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#666916 - 09/08/16 1:41 pm 1970 Lightning "Y" Bike Project...  
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Kev. Online sick
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A 1970 BSA A65 Lightning. Originally found in a barn in Indiana over there in the US of A, and sold by the widow of the owner. it is in amazing unmolested condition, apart from those hideous bars! and the wrong front end, it has the original keys for both ignition and steering lock. no rust anywhere and the tank inside is all shiney and new looking. But the whole bike could really do with a good clean.
Yes there are a couple of things that need sorting, fork gaiters, bars, also the rear light lens, and guard were damaged in shipping. but with a battery connected, all the lights etc work, as does the ammeter, and when kicked over there is a good spark at the plugs, and a good oil return at the tank.













Nice clear matching numbers









Never seen these alloy clock surrounds before, standard fitting?



http://kevindean.zenfolio.com/

http://backstreetthunder.wordpress.com/

1950 Vincent Comet
1952 Norton Special
1963 BSA Super Rocket
1970 BSA A65 Lightning
1973 Moto Guzzi Eldorado x2
2009 Triumph Bonneville



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#666923 - 09/08/16 1:51 pm Re: 1970 Lightning "Y" Bike Project... [Re: Kev.]  
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Kev. Online sick
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Label on headstock says it all... February 1970 A65L.



So that is where I have started, and now I start sorting parts, finding what's good, and also what's bad. And ordering new parts as I start to get the bike back on the road where it belongs....

As I intend to pull the top end, I have started getting a few parts for that area, de-coke gasket set was first, and while looking at the SRM site, I saw these nice tappet adjusters, which arrived today...







http://kevindean.zenfolio.com/

http://backstreetthunder.wordpress.com/

1950 Vincent Comet
1952 Norton Special
1963 BSA Super Rocket
1970 BSA A65 Lightning
1973 Moto Guzzi Eldorado x2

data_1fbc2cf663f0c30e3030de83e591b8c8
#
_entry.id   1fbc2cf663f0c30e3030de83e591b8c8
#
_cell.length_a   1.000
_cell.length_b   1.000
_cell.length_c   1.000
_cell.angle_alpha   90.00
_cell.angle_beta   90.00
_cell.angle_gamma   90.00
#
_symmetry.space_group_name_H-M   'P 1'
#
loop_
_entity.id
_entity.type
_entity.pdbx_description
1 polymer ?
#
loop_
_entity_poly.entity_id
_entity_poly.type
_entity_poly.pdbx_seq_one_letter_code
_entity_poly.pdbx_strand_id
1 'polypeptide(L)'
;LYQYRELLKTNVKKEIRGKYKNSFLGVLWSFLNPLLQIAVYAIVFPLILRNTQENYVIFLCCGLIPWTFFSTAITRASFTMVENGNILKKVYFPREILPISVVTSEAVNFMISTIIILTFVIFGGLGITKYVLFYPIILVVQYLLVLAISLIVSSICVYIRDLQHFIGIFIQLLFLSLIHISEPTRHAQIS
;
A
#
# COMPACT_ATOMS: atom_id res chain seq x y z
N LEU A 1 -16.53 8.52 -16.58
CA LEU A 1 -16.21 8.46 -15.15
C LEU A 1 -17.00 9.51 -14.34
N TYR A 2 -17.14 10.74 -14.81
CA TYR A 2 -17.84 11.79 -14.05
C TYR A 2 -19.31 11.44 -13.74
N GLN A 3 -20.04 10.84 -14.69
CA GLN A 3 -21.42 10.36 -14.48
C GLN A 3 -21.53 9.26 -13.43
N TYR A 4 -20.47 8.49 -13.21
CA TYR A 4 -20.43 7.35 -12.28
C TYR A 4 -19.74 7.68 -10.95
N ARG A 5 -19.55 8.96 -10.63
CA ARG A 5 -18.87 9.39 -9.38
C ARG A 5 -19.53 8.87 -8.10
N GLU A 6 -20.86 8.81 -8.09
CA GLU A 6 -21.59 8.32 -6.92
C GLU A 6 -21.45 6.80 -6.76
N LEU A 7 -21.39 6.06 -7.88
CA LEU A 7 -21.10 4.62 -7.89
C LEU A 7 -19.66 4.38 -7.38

2009 Triumph Bonneville



#666924 - 09/08/16 1:53 pm Re: 1970 Lightning "Y" Bike Project... [Re: Kev.]  
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They could be chromed mounts. The c1965 models had those types of mounts - painted black. You require the full rubber binnacle.

The front end could have been changed by someone thinking that they had a 67 bike. But that's a dead straight 70. Good find!!

Forks should be the triumph type. So don't forget to open your search. Stanchions up are the same, just the sliders and oil seal holders you'll need, plus some ancillary parts for that area. Wheel again, triumph/BSA. If you want to sell those bottom parts on, let me know.

If nothing else I have the correct front brake plate and TLS linkages for your bike.

Last edited by Allan Gill; 09/08/16 1:55 pm.

beerchug
#666978 - 09/09/16 1:19 am Re: 1970 Lightning "Y" Bike Project... [Re: Allan Gill]  
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Hi Allan, Kev,

Originally Posted By Allan Gill
Forks should be the triumph type.
Stanchions up are the same, just the sliders and oil seal holders you'll need,

Mmmm ... yes and no.

Stanchions are only the same as the '69/'70 Triumph T25 singles and T150 triple, not Triumph twins. Sliders are peculiar to BSA twins although, from a thread some years ago, apparently singles' sliders can be used with their mudguard mounting. Oil seal holders are the same as triples and Triumph twins but, for some reason, not the singles? shocked

Hth.

Regards,

#667019 - 09/09/16 11:36 am Re: 1970 Lightning "Y" Bike Project... [Re: Kev.]  
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KC in S.B. Offline
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Okay, besides the fact it's a very nice find!!..... Since we are focused on the fork, My $.02 is that it's a '67 in disguise! A65LA motor, no OP switch, with a late tank,T-lite, front brake stop switch. After all, the guys watching the new models come to the show room would certainly compare it to the Cycle World magazine ads for the new models and raise a howl! That DOES also apply to the brake I'd guess, but If the Y bikes were mfd in '67, which happens to be my favorite year BTW, isn't that a simple answer? It's an easy last second "fix" to slap a '70 sticker on the bike before it shipped out. Always fun to guess at this stuff. Nice Find !!

Last edited by KC in S.B.; 09/09/16 11:37 am.

Down to 1 BSA, 2 Triumphs, 2 '56 Chevys